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Ludwig Van
Toronto Montreal

SCRUTINY | Crow’s Theatre’s Mixtape Offers Wit, Wisdom, And The Making Of An Opera Singer

By Paula Citron on November 22, 2021

Zorana Sadiq in MIXTAPE (Photo: Aleksandar Antonijevic)
Zorana Sadiq in MIXTAPE (Photo: Aleksandar Antonijevic)

Crow’s Theatre/Mixtape, written and performed by Zorana Sadiq, directed by Chris Abraham, Guloien Theatre, Nov. 9 to 28 (live performance), Dec. 2 to 19 (streaming). Tickets available here

A short while into her one-woman show Mixtape, Zorana Sadiq sings a sustained “Gioia” from La Traviata’s Sempre Libera aria which absolutely caught my attention. “That’s an operatic soprano!” I said to myself, and as the play progressed, I was proven to be right.

Judging by the adoring crowd, the lady has a following, but I was not very familiar with her. In fact, Sadiq is something of a polymath. Actor, classical musician, arts educator, vocal coach and multidisciplinary artist, her credits cover theatre, television, chamber music, modern opera and new music.

Mixtape was a genuine surprise because it was totally different from what I expected. I thought I was getting a humorous riff on mixtapes, because the tag for the show asks us if we can remember the first song that we played over and over, the song that we would take the time to rewind the cassette tape for.

What Sadiq gives us, however, is an autobiography, in specific, her training as an opera singer. We also learn about music that influenced her in her life, the art of listening, the philosophy of music, and, oh yes, her troubled Pakistani family.

In fact, anyone with a particular love of opera will find this show fascinating because Sadiq goes into great detail about her training, which includes her relationships with her teachers, one of whom caused Sadiq to lose her love of music. We also learn how she found it again.

Sadiq is an absolutely engaging performer who knows how to work an audience. Sitting or curled up in an oversized chair (designed by Julie Fox), she regales us with her memories, warts and all. Standing only when necessary, Sadiq gives us a show that is homey and folksy, but one that is packed with meaty stuff.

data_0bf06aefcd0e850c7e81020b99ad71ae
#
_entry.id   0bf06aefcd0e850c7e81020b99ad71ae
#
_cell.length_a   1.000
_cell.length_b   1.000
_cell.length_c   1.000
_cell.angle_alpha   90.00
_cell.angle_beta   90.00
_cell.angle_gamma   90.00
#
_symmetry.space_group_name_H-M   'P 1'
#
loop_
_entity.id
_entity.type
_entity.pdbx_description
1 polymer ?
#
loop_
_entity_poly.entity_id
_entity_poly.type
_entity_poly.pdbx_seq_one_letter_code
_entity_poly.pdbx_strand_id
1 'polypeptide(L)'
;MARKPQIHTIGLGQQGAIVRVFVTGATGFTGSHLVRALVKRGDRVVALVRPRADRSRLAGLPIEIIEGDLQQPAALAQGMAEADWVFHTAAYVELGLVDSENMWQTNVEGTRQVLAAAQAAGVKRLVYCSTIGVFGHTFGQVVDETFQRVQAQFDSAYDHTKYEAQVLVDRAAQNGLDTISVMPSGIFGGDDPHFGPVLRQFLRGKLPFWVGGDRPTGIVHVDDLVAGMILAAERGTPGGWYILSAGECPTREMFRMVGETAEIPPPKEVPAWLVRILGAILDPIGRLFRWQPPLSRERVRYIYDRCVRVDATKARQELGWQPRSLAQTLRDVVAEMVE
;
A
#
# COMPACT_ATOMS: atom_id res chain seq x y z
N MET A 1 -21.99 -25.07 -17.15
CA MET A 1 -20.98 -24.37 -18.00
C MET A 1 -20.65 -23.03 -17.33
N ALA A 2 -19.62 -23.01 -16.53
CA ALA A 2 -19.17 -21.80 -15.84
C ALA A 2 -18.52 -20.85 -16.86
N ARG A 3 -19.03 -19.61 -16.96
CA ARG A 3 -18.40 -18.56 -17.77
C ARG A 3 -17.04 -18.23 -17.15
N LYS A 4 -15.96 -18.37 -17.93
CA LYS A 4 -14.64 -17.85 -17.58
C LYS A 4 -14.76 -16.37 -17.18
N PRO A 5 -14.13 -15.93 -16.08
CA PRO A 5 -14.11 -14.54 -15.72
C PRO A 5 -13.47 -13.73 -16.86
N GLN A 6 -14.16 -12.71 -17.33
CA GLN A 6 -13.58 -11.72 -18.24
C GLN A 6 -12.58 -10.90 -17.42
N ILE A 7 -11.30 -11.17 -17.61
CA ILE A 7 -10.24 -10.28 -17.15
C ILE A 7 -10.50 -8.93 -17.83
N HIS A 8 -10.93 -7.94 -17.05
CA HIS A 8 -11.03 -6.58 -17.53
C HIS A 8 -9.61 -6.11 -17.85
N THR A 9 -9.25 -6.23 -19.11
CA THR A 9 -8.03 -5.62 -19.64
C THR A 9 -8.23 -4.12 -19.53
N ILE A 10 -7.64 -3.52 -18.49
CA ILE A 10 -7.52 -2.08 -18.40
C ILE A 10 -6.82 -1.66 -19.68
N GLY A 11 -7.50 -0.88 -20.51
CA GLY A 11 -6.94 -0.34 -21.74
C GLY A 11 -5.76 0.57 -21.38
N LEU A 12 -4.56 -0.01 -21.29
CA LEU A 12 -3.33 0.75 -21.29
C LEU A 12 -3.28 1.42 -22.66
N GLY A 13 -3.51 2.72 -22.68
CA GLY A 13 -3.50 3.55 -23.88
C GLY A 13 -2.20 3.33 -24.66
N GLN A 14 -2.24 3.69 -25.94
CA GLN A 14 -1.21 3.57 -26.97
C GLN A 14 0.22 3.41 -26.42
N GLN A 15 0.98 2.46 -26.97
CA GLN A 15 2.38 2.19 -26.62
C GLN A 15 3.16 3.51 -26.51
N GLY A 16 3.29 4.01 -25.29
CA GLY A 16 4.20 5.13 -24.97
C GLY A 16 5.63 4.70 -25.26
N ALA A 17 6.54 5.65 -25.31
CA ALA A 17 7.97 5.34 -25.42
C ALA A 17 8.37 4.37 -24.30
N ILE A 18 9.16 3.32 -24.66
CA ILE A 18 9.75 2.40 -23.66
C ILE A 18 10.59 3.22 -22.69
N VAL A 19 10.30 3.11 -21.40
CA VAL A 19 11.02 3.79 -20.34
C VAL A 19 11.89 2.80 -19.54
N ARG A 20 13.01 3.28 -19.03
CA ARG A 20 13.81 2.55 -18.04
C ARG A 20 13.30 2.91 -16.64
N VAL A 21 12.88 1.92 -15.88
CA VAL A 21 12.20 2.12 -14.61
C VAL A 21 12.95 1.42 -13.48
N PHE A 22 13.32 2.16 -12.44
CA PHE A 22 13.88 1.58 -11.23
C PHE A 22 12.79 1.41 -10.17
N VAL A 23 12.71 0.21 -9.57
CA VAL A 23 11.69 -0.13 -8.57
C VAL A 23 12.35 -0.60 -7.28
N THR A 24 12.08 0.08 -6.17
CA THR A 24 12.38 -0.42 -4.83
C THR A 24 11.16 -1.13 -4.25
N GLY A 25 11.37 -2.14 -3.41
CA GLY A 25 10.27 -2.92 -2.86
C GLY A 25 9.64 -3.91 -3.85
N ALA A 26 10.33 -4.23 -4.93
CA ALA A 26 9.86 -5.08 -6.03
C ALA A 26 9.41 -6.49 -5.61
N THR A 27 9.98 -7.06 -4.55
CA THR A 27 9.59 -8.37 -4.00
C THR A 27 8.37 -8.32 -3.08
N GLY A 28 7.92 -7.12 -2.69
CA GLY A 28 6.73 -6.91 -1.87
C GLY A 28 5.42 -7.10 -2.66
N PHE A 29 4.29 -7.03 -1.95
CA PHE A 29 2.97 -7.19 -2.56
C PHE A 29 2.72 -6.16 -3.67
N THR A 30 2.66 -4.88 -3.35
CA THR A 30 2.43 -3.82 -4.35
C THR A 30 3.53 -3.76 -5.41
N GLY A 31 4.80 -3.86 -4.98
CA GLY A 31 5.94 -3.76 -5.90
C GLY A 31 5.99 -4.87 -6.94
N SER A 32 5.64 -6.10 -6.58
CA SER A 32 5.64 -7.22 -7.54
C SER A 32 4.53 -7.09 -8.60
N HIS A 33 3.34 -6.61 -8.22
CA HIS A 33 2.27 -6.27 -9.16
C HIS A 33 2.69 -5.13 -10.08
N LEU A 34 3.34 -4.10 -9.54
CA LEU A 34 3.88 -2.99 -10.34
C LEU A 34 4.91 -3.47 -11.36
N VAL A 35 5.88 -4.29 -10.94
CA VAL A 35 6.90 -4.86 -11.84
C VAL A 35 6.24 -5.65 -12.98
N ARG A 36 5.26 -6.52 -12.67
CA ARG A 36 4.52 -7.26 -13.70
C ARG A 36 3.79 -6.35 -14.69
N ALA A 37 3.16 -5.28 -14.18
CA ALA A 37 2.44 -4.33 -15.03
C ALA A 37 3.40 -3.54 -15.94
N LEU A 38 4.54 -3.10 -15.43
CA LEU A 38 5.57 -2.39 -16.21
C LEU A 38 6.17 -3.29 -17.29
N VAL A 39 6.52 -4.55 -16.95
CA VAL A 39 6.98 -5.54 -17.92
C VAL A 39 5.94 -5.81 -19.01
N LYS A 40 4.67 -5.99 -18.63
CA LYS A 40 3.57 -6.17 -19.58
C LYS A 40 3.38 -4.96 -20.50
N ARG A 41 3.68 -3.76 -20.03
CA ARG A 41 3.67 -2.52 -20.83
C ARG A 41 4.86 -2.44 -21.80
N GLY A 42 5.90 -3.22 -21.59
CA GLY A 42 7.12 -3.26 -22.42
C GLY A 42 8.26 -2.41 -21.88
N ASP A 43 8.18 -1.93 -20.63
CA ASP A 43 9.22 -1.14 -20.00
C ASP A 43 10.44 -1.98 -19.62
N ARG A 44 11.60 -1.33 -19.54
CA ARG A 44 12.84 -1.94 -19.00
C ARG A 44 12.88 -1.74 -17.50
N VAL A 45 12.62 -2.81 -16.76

Zorana Sadiq in MIXTAPE (Photo: Aleksandar Antonijevic)
Zorana Sadiq in MIXTAPE (Photo: Aleksandar Antonijevic)

Part and parcel with Sadiq, is sound designer Thomas Ryder Payne, who is also the live sound operator. Every time Sadiq mentions a piece of music, or a musical instrument, or something that needs a sound effect, Payne comes in on cue. In fact, the sound design fits the text like hand to glove, and I can’t remember another show with such a symbiotic relationship between the two. And the use of the flute throughline as ironic commentary is very amusing.

Besides Payne, Sadiq also has the A-team in Arun Srinivasan, who has contributed lighting which is more subtle than the sound by capturing mood in a broader sweep. He does have fun, however, with the judicious use of a spotlight in key moments.

In developing the show, Sadiq worked closely with director Chris Abraham, who did right by her — meaning, he never stifled her voice. I absolutely love Sadiq’s way with language, such as phrases like “the exquisite walled garden of classical music,” or “the music in the glissando of an oven door opening,” or “music makes a hard heart spongy”. Finding new music was a revelation for Sadiq, or as she says, learning she could sing the whole piano, and not just the 19 notes of her vocal range.

If I have one minor complaint, I wish Abraham had added in a beat between topics. In other words, I needed a pause to absorb what Sadiq had been talking about before she launched into something new.

There are some absolutely charming moments in Mixtape. For example, Sadiq’s musical demonstration of how her heartbeat was musical accompaniment to her baby’s more rapid heartbeat in the womb — “Momma, Momma, Momma” over “I’m here, I’m here, I’m here” — a glorious duet if ever there was.

Sadiq’s Mixtape ends by asking the audience to listen to a sizable excerpt from Olivier Messiaen’s monumental Turangalîla-Symphonie (1949). Now this brought back memories for me, because I was at Massey Hall when the Toronto Symphony performed the epic piece for the first time, which included the fascinating electric instrument, the ondes Martenot, played by the composer’s sister-in-law.

Now Messiaen is a big ask. In fact, Mixtape is a big ask. The musical detailing may not be for all markets, but one hopes that Sadiq’s warm and winning personality will carry the day, and bring non music lovers to her wit and wisdom.

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Paula Citron
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Ludwig Van Toronto

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